“Capital punishment is the most premeditated of murders.” – Albert Camus
It appears almost certain that the General Assembly of Maryland will do the right thing and repeal the “Death Penalty” law. This may happen this month. Kudos to that legislative body and to the leadership that the Governor Marty O’Malley has shown on this legal and moral issue.
Back on January 28, 2013, I was in Annapolis, in Lawyers Mall, to attend a spirited rally in support of ending the death penalty. I interviewed activist Marvin “Doc” Cheatham on the status of the effort by the social justice community to get the job done in this session of the General Assembly. He’s currently the “Political Action Chair” of the state’s NAACP and he has a solid rapport with the leadership in the legislature. “Doc” Cheatham told me he thought that “this could be the year” when such a law could be passed and signed into law by the governor.
For decades, the death penalty opponents in Maryland have been fighting the good fight on this matter and for a wide variety of reasons, some personal, some general. I recall personally testifying on an anti-Death Penalty Bill (HB-102) back on March 7, 2001, in Annapolis, before the House’s Judiciary Committee. Here’s what I had to say then on that topic.
“My name is William Hughes. I am an attorney and an author from Baltimore City.
I don’t believe the state of Maryland should be in the business of executing convicted criminals. This is a barbaric practice that has no place in a civilized society. The death penalty doesn’t deter criminals either. What it does do is teach the wrong lesson that it is alright to kill, if you have a supposedly righteous cause and the power to carry it out.
When a society stoops to executing defenseless individuals, it also erodes the more enduring values of our Republic. Revenge is not one of those values, nor is it a virtue. The state should not be used as a tool to balance some mythical scale of justice that has its roots in the biblical era.
HB-102 is also timely. It is clear from recent statistics that it is the poor and minorities who are disproportionately the victims of the death penalty hysteria. If you’re wealthy, the chances are you will be able to retain the best kind of legal representation and even if you don’t beat the case, such a defendant will more than likely escape receiving the ultimate penalty. The recent murder case involving one of the DuPonts [John E. du Pont] comes to my mind. He was able to plead the insanity defense in his situation.
In addition, statistics compiled by the ‘National Coalition Against the Death Penalty’ show that since 1972, 69 people convicted of a capital offense in this country and awaiting the death sentence have since been found innocent and released from custody. Twelve states and the District of Columbia are without capital punishment laws. Let Maryland join that group.
This Committee should be aware that death penalty cases for indigent defendants cost the taxpayers, too, through their funding of the state’s ‘Public Defenders Office.’
Equity and justice demand an end to the state’s killing machine. HB-102 warrants the approval of this honorable Committee.”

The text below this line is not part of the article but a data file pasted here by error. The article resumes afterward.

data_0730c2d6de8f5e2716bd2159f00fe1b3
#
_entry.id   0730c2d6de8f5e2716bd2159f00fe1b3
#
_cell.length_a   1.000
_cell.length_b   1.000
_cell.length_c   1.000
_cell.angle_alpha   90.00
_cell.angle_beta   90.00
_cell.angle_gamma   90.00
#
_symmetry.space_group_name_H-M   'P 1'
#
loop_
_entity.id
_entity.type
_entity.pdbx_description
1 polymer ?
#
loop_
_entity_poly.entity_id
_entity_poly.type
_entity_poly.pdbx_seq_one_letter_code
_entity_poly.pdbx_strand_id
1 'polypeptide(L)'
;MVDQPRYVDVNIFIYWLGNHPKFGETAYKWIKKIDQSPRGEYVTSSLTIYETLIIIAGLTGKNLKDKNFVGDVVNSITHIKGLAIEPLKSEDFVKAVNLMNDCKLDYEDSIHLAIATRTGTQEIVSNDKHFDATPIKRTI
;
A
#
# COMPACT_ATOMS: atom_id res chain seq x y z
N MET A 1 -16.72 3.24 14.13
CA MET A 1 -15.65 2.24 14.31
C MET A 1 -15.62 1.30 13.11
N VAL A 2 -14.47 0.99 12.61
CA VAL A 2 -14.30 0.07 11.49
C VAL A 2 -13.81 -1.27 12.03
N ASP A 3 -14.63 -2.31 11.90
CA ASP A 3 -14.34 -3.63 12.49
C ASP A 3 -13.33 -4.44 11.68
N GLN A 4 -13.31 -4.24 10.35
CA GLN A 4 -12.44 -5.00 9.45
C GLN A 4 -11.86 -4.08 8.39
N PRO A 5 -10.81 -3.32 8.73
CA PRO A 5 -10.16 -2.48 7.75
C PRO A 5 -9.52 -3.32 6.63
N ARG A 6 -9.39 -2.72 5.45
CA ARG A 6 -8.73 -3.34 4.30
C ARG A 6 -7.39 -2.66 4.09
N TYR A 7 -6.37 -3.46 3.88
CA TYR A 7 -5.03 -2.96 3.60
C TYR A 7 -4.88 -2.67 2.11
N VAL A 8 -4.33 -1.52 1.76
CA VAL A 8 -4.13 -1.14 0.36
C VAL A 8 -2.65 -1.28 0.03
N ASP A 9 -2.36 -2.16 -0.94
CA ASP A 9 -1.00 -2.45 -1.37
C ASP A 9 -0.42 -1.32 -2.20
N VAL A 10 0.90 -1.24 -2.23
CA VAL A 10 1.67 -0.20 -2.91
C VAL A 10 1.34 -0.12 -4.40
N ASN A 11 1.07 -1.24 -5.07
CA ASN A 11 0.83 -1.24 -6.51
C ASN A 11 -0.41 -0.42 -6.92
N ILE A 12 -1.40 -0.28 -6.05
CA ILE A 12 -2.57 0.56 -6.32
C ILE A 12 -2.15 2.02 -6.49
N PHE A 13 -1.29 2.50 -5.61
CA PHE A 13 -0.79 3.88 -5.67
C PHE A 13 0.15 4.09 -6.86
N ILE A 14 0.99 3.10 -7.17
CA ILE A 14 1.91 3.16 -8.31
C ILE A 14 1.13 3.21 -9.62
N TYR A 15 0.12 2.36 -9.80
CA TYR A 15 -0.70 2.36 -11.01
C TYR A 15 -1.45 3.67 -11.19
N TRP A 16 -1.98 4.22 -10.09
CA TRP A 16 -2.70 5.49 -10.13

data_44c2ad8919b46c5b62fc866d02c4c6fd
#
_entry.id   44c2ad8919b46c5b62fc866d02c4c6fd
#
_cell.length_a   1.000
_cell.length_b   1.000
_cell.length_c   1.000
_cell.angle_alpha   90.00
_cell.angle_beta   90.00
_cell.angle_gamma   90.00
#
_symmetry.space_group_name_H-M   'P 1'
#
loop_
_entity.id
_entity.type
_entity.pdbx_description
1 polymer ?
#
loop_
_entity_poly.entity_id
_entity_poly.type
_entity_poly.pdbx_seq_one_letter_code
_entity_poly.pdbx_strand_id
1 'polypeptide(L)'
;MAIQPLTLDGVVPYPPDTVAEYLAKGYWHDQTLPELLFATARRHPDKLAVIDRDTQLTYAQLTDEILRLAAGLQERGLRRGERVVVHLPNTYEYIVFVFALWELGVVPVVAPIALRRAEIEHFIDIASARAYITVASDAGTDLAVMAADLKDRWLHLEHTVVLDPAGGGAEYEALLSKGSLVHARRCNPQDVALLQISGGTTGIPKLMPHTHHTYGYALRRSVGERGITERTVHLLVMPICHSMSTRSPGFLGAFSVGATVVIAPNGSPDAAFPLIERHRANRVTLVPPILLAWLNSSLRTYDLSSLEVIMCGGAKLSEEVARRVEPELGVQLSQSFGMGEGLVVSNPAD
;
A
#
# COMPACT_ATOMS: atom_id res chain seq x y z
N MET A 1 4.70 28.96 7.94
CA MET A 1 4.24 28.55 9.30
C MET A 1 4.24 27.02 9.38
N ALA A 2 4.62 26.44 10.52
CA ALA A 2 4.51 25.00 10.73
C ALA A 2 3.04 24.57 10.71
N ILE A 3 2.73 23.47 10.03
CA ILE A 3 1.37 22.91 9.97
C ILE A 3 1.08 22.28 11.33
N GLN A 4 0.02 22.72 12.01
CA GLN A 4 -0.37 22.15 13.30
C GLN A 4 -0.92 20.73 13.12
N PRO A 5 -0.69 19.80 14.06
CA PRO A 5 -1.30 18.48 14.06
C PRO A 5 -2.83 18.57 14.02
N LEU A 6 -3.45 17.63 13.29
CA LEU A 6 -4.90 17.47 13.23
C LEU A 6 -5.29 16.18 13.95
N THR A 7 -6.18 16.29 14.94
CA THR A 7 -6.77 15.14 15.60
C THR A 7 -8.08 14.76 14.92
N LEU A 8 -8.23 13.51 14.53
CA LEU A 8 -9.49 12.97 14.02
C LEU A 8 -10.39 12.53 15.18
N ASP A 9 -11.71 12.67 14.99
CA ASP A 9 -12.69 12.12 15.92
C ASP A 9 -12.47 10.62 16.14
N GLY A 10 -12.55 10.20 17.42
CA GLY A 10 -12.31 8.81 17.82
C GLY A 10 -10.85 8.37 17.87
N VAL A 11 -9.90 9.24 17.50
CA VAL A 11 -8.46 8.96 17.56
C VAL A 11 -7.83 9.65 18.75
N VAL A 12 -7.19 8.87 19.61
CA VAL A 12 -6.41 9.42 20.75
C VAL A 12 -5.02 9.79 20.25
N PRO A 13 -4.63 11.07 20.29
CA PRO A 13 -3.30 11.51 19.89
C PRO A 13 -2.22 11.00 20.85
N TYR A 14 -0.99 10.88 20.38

Another factor that has influenced advocacy for ending the Death Penalty in Maryland was the case of Kirk Bloodsworth. It is surely one criminal case worth noting when discussing why the death penalty doesn’t serve the cause of justice.
Bloodsworth was wrongly convicted of homicide in 1983, in Baltimore County. As a result, he was on death row for a number of years. Mercifully, DNA evidence proved that “he wasn’t connected to the crime.” Incredibly, the real killer, Kimberly Shay Ruffner, was also serving time in the same penal institution as Bloodsworth! DNA evidence was used to convict Ruffner of the offense. He is now “serving a life sentence” for his horrific crime.
Bloodsworth, since leaving prison, has been very active in working to repeal the death penalty. His case, too, has helped to inform the public at large why the death penalty must be taken off the books. (6) In fact, the other night at a meeting of the B.E.S.T. Democratic Club on Harford Road, Lt. Governor Anthony Brown, mentioned the Bloodsworth case as just one of the reasons why he personally is against the death penalty.
On that same front, “The “Innocence Project,” a national organization, has established a fantastic success rate in proving the innocence of individuals wrongly convicted of murder as a result of its securing DNA evidence and from other causes, such as establishing: eyewitness misidentification, false confessions and government misconduct.
I want to close my commentary on this issue by recalling the name of a former Mayor of Baltimore City and a former Governor of our state – Theodore R. McKeldin – a Republican.
In his first term as governor, back in the early 50s, McKeldin had permitted the execution of four men convicted of murder. Long after he left public office, testifying on a Bill to repeal the death penalty, in Annapolis, on Feb. 14, 1968, McKeldin had a change of heart and made a poignant statement before the House Judiciary Committee.
McKeldin conceded that he had allowed the execution of the four men “because I didn’t have the character to do what I should have done. I am ashamed to say that I hanged four people. I yielded to the public clamor, and may God forgive me,” as he covered his face with his hands and broke down in tears. “The vengeance,” he added, “that sends a man out of this world into eternity is not ours but the Lord’s.”
Finally, it is far pass the time, excuse the expression: To Axe the Death Penalty.
Bill Hughes is an attorney, author, actor and photographer. His latest book is “Byline Baltimore.” It can be found at: https://www.amazon.com/William-Hughes/e/B00N7MGPXO/ref=dp_byline_cont_book_1